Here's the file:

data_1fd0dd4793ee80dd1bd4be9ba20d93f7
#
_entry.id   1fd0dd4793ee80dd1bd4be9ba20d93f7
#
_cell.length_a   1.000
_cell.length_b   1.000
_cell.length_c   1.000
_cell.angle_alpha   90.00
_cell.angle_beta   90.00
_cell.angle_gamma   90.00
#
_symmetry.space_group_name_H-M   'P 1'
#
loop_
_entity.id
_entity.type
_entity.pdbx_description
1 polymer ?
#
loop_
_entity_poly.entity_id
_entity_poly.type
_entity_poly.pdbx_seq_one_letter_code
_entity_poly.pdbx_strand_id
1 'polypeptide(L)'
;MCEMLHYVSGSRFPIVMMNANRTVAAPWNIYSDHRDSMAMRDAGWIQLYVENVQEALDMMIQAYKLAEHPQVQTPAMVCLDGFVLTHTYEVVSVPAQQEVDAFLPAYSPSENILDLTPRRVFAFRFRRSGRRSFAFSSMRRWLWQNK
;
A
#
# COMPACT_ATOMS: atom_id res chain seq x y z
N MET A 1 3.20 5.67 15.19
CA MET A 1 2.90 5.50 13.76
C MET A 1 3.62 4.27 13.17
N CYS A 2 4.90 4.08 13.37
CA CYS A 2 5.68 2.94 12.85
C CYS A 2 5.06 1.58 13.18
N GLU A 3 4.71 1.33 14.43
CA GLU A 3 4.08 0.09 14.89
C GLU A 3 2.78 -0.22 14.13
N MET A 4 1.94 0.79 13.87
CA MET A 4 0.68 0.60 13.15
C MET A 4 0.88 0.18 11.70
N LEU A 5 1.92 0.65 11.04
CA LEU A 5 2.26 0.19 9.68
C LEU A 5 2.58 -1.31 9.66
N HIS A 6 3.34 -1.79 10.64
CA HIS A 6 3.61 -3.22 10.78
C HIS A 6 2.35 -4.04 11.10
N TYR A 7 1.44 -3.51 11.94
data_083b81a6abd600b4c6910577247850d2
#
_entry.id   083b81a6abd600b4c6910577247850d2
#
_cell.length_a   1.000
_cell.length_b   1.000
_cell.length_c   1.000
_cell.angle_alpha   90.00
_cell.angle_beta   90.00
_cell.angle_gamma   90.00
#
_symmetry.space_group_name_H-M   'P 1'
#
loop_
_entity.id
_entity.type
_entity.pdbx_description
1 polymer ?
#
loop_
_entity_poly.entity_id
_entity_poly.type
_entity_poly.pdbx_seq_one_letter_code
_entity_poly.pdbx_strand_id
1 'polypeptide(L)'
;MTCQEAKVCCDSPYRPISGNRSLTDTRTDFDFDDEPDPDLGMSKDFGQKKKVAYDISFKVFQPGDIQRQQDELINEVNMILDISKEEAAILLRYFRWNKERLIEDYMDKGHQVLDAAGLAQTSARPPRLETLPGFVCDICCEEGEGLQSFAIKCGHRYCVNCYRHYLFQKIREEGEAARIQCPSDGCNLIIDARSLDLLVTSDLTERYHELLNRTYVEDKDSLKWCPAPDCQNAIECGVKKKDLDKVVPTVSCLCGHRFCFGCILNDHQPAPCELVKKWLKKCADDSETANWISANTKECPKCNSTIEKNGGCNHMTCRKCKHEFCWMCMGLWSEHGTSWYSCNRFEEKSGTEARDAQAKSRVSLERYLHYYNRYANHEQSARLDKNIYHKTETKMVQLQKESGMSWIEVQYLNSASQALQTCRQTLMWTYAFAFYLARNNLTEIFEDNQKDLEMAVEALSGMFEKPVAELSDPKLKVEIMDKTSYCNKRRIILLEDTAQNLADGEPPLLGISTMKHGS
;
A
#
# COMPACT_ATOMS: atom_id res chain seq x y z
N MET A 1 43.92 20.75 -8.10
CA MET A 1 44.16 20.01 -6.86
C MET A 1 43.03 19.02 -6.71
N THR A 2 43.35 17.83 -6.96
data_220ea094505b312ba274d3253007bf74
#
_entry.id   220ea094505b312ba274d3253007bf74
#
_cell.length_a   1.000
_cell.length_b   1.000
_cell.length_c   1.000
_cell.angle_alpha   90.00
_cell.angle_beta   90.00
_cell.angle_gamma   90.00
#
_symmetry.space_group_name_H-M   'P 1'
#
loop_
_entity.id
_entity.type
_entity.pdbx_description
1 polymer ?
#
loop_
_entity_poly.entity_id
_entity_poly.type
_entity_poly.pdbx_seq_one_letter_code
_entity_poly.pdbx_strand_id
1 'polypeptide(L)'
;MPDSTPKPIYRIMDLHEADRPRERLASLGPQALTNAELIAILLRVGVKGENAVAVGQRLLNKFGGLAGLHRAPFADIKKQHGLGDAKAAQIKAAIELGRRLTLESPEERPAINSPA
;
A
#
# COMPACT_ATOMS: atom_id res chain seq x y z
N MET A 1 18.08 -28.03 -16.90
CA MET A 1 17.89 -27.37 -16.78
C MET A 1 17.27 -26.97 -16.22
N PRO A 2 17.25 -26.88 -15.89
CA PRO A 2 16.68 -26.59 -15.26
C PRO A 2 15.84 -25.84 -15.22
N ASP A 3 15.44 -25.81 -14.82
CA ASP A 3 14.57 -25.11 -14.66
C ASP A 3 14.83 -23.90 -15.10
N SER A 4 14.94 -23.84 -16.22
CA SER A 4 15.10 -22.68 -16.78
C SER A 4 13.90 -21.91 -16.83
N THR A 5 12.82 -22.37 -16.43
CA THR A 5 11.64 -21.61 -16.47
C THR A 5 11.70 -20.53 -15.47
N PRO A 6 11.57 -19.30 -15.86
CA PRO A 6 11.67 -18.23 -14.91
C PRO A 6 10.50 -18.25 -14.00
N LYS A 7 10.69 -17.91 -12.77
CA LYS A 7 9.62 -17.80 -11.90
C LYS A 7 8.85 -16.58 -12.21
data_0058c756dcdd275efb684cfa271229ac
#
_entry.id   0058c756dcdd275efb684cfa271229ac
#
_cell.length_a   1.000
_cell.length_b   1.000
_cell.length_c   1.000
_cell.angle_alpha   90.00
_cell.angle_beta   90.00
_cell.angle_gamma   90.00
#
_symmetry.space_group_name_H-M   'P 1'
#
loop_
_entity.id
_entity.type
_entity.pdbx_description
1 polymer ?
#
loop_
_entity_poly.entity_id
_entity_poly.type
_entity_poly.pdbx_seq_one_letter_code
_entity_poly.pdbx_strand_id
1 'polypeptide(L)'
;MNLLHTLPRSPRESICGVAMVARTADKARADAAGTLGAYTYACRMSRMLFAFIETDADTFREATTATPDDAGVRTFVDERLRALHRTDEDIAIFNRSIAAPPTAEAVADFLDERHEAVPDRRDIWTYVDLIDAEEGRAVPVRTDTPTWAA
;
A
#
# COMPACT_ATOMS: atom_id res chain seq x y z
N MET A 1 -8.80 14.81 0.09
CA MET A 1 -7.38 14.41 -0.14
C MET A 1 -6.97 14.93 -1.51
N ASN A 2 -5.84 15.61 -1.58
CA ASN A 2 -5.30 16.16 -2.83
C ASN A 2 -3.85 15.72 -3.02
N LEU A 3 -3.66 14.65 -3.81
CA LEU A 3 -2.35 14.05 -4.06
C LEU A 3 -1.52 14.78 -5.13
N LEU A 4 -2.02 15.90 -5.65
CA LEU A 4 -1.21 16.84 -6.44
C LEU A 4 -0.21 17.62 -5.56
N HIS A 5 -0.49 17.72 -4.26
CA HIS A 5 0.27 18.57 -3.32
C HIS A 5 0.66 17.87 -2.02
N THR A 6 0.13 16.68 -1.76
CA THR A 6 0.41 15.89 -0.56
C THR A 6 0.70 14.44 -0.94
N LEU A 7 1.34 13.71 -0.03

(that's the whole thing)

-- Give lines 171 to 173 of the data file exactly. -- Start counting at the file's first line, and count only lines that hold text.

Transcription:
N LEU A 3 -3.66 14.65 -3.81
CA LEU A 3 -2.35 14.05 -4.06
C LEU A 3 -1.52 14.78 -5.13